Terms: Aut, Win, Spr, Sum

Units: 3

Grading: Medical School MD Grades
SURG 309A:
Plastic Surgery Clerkship
Open to visitors. Involves clinical participation in plastic and reconstructive surgery. Activities include exposure to operative surgical techniques, evaluation of operative problems, trauma and emergency, facial and hand trauma, burns, soft tissue tumors, congenital malformations, and a broad range of rehabilitative problems. The clerkship requires rotating to affiliated sites as well as work at SUMC (automobile transportation essential). Please note: Visiting students must obtain approval from Ms. Angela Sotelo prior to applying for this clerkship. Please email requests to asotelo@stanford.edu. Visiting students wishing to do a Plastic Surgery clerkship in periods 17 usually apply to the residency program in Plastic Surgery. Please note that this rotation will be purely educational rotation and will not serve as your interview. Please see the Plastic Surgery website at http://plasticsurgery.stanford.edu for more information. Prereq: Surgery 300A. If you are a fourth year medical students interested in plastic surgery as a residency, you should do this clerkship within the six months prior to applying for residency. Periods Avail: 112, fulltime for four weeks. 6 students per period. We encourage students who are interested in an educational clerkship and who are not applying to the residency program to take the clerkship in periods 712. Reporting Instructions: Where: To be assigned. The coordinator will contact you a week before your start date for instructions. Units: 6. Call Code: 0. Director: Catherine Curtin, M.D. Other Faculty: J. Chang, C. Curtin, D. Davis, P. Fox, S. Girod, D. Gupta, G. Gurtner, D. Kahn, Y. Karanas, R. Khosla, G. Lee, P. Lorenz, A. Momeni, M. Murphy, R. Nazerali, D. Nguyen, S. Sen, D. Wan. Coord: Angela Sotelo (6507235824), 770 Welch Road, 4th Floor, Palo Alto, CA 94304. (SUMC, SCVMC)
Terms: Aut, Win, Spr, Sum

Units: 6

Grading: Medical School MD Grades
SURG 310E:
Hand and Microsurgery
Open to visitors. The Buncke Clinic at California Pacific Medical Center (CPMC), Davies Campus in San Francisco, is an internationally recognized leader in the field of hand and microsurgery. Our clerkship emphasizes a multidisciplinary approach to complex reconstructive problems such as facial reanimation, functional muscle transplantation, and replantation, which often require staged microsurgical solutions. The student will play an integral role in acute admissions, new admissions and daily patient rounds. Considerable emphasis is placed on teaching and strategy sessions. All students are required to participate in weekly journal clubs, patient conferences, and resident teaching presentations. Combined Buncke/UCSF Plastic and Hand Surgery Conferences are held on the first and third Tuesdays of each month. Students also have the opportunity to participate in the microsurgery laboratory to improve microsurgical skills or participate in multiple ongoing research projects. Prereq: Surgery 300A. Periods Avail: 112, fulltime for four to eight weeks. 1 student per period. Reporting Instructions: Where: Contact coordinator for reporting instructions. Units: 6. Call Code: 0. Director: Greg Buncke, M.D. Other Faculty: R. Buntic, W. Lin, B. Safa, A. Watt. Coord: Collen Fuller (4155656136), (Buncke Clinic)
Terms: Aut, Win, Spr, Sum

Units: 6

Repeatable for credit

Grading: Medical School MD Grades
SURG 311C:
Clerkship at the Burn Center
Selective 2. Open to visitors. Provides integrated patient care, from intensive care to outpatient care. Acute, rehabilitative, and reconstructive phases are seen and treated. Students work directly with a PGY3 plastic surgery resident and the ICU nursing staff. This rotation is designed for the student with career goals in general or plastic surgery, emergency medicine, or intensive care work (e.g., anesthesiology). However, students interested in primary care or pediatrics will benefit greatly from this experience. Direct surgical experience in the operating room is guaranteed. Periods Avail: 112, fulltime for four weeks. 1 student per period (would consider 2). Reporting Instructions: Where: SCVMC, Plastic Surgery Office [Visitors must signin on the first day of rotation @ VSC Registration Desk 410]; Time: 8:00 am. Units: 6. Call Code: 2, Taking call and weekend rounding will enhance the student's learning experience dramatically. It is left up to each student to decide if and how often they will take call. Director: Yvonne Karanas M.D. Other Faculty: Yvonne Karanas M.D. Coord: Desiree Fuentez (4088855315), SCVMC, 751 S. Bascom Avenue, Building Q, Suite 4Q265, San Jose, CA 95128. (SCVMC)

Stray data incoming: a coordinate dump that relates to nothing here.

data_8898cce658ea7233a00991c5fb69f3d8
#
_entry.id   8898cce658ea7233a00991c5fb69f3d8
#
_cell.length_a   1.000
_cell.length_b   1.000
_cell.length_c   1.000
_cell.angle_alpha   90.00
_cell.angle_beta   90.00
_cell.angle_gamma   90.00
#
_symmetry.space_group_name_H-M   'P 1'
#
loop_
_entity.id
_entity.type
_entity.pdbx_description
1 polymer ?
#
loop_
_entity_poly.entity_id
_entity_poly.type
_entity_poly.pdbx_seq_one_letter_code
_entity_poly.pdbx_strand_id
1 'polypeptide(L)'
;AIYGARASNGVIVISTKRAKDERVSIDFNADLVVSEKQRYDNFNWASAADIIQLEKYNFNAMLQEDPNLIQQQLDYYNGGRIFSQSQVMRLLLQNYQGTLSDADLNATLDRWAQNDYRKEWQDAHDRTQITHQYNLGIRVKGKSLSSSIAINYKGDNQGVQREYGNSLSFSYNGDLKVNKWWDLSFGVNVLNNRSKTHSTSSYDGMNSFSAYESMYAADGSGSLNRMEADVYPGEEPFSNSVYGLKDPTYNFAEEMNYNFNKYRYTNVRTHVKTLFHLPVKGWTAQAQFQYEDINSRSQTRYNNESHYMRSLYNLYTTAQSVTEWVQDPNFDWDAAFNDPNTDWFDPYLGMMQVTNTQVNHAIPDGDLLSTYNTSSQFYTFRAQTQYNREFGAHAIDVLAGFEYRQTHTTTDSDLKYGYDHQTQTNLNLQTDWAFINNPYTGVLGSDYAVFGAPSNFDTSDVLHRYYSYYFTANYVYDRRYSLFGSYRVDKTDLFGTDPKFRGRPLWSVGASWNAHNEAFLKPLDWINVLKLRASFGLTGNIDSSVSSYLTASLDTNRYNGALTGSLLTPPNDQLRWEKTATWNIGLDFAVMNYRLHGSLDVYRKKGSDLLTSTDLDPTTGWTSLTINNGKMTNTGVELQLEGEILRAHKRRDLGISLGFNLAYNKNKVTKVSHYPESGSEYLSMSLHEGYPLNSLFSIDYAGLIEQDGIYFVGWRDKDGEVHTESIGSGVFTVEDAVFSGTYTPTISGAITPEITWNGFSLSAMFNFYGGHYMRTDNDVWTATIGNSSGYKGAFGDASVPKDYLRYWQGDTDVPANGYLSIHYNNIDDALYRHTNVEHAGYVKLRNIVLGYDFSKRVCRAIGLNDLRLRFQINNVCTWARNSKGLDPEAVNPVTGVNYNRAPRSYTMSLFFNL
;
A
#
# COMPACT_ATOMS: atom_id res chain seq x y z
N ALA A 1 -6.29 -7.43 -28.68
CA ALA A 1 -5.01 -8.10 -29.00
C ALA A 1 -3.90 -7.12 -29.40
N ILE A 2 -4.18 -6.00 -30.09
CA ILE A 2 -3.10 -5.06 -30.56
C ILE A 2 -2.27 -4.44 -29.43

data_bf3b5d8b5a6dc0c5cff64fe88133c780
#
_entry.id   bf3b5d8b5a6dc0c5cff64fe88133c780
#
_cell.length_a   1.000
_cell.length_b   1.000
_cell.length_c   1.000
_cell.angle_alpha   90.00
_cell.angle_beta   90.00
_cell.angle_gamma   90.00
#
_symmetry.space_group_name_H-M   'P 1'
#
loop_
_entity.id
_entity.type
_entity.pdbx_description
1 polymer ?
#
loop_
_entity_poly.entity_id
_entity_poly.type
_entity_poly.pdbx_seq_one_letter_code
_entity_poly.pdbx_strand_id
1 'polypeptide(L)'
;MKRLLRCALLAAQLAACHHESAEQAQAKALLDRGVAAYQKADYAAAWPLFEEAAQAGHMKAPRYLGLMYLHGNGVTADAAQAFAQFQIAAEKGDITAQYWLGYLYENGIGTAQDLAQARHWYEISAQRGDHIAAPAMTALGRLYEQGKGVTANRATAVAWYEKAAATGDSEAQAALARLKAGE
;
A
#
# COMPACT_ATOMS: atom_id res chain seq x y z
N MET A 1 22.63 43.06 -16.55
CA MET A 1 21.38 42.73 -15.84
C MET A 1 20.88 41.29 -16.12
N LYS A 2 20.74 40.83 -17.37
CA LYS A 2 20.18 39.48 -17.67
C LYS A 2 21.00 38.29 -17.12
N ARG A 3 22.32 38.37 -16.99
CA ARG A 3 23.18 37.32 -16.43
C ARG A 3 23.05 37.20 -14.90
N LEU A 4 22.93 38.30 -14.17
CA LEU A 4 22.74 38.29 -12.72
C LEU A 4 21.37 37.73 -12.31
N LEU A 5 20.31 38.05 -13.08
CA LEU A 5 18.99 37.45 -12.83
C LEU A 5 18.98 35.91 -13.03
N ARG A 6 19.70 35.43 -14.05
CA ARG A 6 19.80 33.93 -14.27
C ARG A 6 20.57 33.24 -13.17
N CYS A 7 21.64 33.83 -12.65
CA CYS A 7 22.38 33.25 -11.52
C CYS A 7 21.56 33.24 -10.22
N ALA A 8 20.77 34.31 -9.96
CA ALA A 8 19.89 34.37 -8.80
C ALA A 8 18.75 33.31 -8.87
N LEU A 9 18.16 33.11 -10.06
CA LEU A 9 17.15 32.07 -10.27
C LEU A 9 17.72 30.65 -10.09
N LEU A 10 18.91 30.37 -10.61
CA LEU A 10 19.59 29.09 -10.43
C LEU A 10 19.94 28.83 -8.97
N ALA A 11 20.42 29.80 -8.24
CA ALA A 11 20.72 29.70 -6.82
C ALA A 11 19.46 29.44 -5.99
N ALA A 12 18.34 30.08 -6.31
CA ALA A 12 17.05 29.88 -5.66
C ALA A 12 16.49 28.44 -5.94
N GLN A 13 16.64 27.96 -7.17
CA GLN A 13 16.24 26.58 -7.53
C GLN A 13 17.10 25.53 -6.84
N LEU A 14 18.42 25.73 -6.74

Terms: Aut, Win, Spr, Sum

Units: 6

Grading: Medical School MD Grades
SURG 316A:
Pediatric Surgery Clerkship
Selective 2. Open to visitors. S2. Designed to familiarize the student with the general scope of pediatric surgery ranging from neonatal surgery for congenital malformations, pediatric emergency and ambulatory surgery, and identification and management of common pediatric conditions (hernias, hydroceles, pyloric stenosis, appendicitis) management of the pediatric trauma patient, management of pediatric solid tumors and pediatric laparoscopic and thoracoscopic surgery. The student will be expected to assume supervised responsibility for inpatients, to evaluate consultations in the emergency department, and to participate in outpatient clinics, weekly conferences , daily surgeries and teaching rounds. Prereq: Pediatrics 300A or Surgery 300A. Periods Avail: 112, fulltime for 4 weeks. 1 student per period. Reporting Instructions: Where: Please email Maria Sanchez 2 weeks before start date for reporting instructions. Pediatric Surgery office, 300 Pasteur Drive, Alway M116; Time: 8:30 am. Report to Maria Sanchez Mondays at 8:30 for orientation packets. Units: 3 or 6. Call Code: 1. Director: Julie Fuchs, M.D. (6503849463). Other Faculty: M. Bruzoni, S. Chao, B. Chiu, J. Dunn, J. Fuchs, G. Hartman, C. Mueller, S. Shew, K. Sylvester, J. Wall. Coord: Maria Sanchez (6507236439, marisanchez@stanfordchildrens.org, Division of Pediatric Surgery, 300 Pasteur Drive, Alway M116). (LPCH)